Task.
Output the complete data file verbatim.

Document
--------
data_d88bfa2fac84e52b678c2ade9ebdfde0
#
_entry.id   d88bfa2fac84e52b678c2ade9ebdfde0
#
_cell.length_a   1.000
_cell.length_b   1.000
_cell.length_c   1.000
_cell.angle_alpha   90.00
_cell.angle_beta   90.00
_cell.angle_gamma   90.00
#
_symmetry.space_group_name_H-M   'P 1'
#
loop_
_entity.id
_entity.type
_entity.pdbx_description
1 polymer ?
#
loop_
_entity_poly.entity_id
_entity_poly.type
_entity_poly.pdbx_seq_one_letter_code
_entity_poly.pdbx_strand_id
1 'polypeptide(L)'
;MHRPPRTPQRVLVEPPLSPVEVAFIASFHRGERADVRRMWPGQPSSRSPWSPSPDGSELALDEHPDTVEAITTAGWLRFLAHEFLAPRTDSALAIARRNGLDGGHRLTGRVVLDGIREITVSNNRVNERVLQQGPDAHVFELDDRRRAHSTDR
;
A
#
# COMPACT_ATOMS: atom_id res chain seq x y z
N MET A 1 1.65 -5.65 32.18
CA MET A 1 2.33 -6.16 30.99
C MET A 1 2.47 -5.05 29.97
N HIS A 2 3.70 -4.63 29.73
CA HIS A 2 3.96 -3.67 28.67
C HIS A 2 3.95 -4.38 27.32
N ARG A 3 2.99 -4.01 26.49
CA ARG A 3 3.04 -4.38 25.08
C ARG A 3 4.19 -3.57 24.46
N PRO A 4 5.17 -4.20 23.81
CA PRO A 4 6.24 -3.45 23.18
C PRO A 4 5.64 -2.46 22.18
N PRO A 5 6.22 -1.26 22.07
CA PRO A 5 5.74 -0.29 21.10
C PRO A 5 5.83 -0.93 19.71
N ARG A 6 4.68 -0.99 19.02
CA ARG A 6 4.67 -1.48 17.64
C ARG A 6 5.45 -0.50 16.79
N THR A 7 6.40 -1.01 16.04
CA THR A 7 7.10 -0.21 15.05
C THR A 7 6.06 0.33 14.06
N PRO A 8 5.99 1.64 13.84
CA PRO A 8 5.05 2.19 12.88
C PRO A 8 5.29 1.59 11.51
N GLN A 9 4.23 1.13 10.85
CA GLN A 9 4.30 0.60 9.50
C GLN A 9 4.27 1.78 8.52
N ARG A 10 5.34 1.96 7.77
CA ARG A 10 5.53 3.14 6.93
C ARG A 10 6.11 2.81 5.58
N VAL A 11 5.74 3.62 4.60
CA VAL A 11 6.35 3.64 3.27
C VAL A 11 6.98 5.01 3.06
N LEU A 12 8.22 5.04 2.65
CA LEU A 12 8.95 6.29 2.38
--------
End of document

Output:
data_d88bfa2fac84e52b678c2ade9ebdfde0
#
_entry.id   d88bfa2fac84e52b678c2ade9ebdfde0
#
_cell.length_a   1.000
_cell.length_b   1.000
_cell.length_c   1.000
_cell.angle_alpha   90.00
_cell.angle_beta   90.00
_cell.angle_gamma   90.00
#
_symmetry.space_group_name_H-M   'P 1'
#
loop_
_entity.id
_entity.type
_entity.pdbx_description
1 polymer ?
#
loop_
_entity_poly.entity_id
_entity_poly.type
_entity_poly.pdbx_seq_one_letter_code
_entity_poly.pdbx_strand_id
1 'polypeptide(L)'
;MHRPPRTPQRVLVEPPLSPVEVAFIASFHRGERADVRRMWPGQPSSRSPWSPSPDGSELALDEHPDTVEAITTAGWLRFLAHEFLAPRTDSALAIARRNGLDGGHRLTGRVVLDGIREITVSNNRVNERVLQQGPDAHVFELDDRRRAHSTDR
;
A
#
# COMPACT_ATOMS: atom_id res chain seq x y z
N MET A 1 1.65 -5.65 32.18
CA MET A 1 2.33 -6.16 30.99
C MET A 1 2.47 -5.05 29.97
N HIS A 2 3.70 -4.63 29.73
CA HIS A 2 3.96 -3.67 28.67
C HIS A 2 3.95 -4.38 27.32
N ARG A 3 2.99 -4.01 26.49
CA ARG A 3 3.04 -4.38 25.08
C ARG A 3 4.19 -3.57 24.46
N PRO A 4 5.17 -4.20 23.81
CA PRO A 4 6.24 -3.45 23.18
C PRO A 4 5.64 -2.46 22.18
N PRO A 5 6.22 -1.26 22.07
CA PRO A 5 5.74 -0.29 21.10
C PRO A 5 5.83 -0.93 19.71
N ARG A 6 4.68 -0.99 19.02
CA ARG A 6 4.67 -1.48 17.64
C ARG A 6 5.45 -0.50 16.79
N THR A 7 6.40 -1.01 16.04
CA THR A 7 7.10 -0.21 15.05
C THR A 7 6.06 0.33 14.06
N PRO A 8 5.99 1.64 13.84
CA PRO A 8 5.05 2.19 12.88
C PRO A 8 5.29 1.59 11.51
N GLN A 9 4.23 1.13 10.85
CA GLN A 9 4.30 0.60 9.50
C GLN A 9 4.27 1.78 8.52
N ARG A 10 5.34 1.96 7.77
CA ARG A 10 5.53 3.14 6.93
C ARG A 10 6.11 2.81 5.58
N VAL A 11 5.74 3.62 4.60
CA VAL A 11 6.35 3.64 3.27
C VAL A 11 6.98 5.01 3.06
N LEU A 12 8.22 5.04 2.65
CA LEU A 12 8.95 6.29 2.38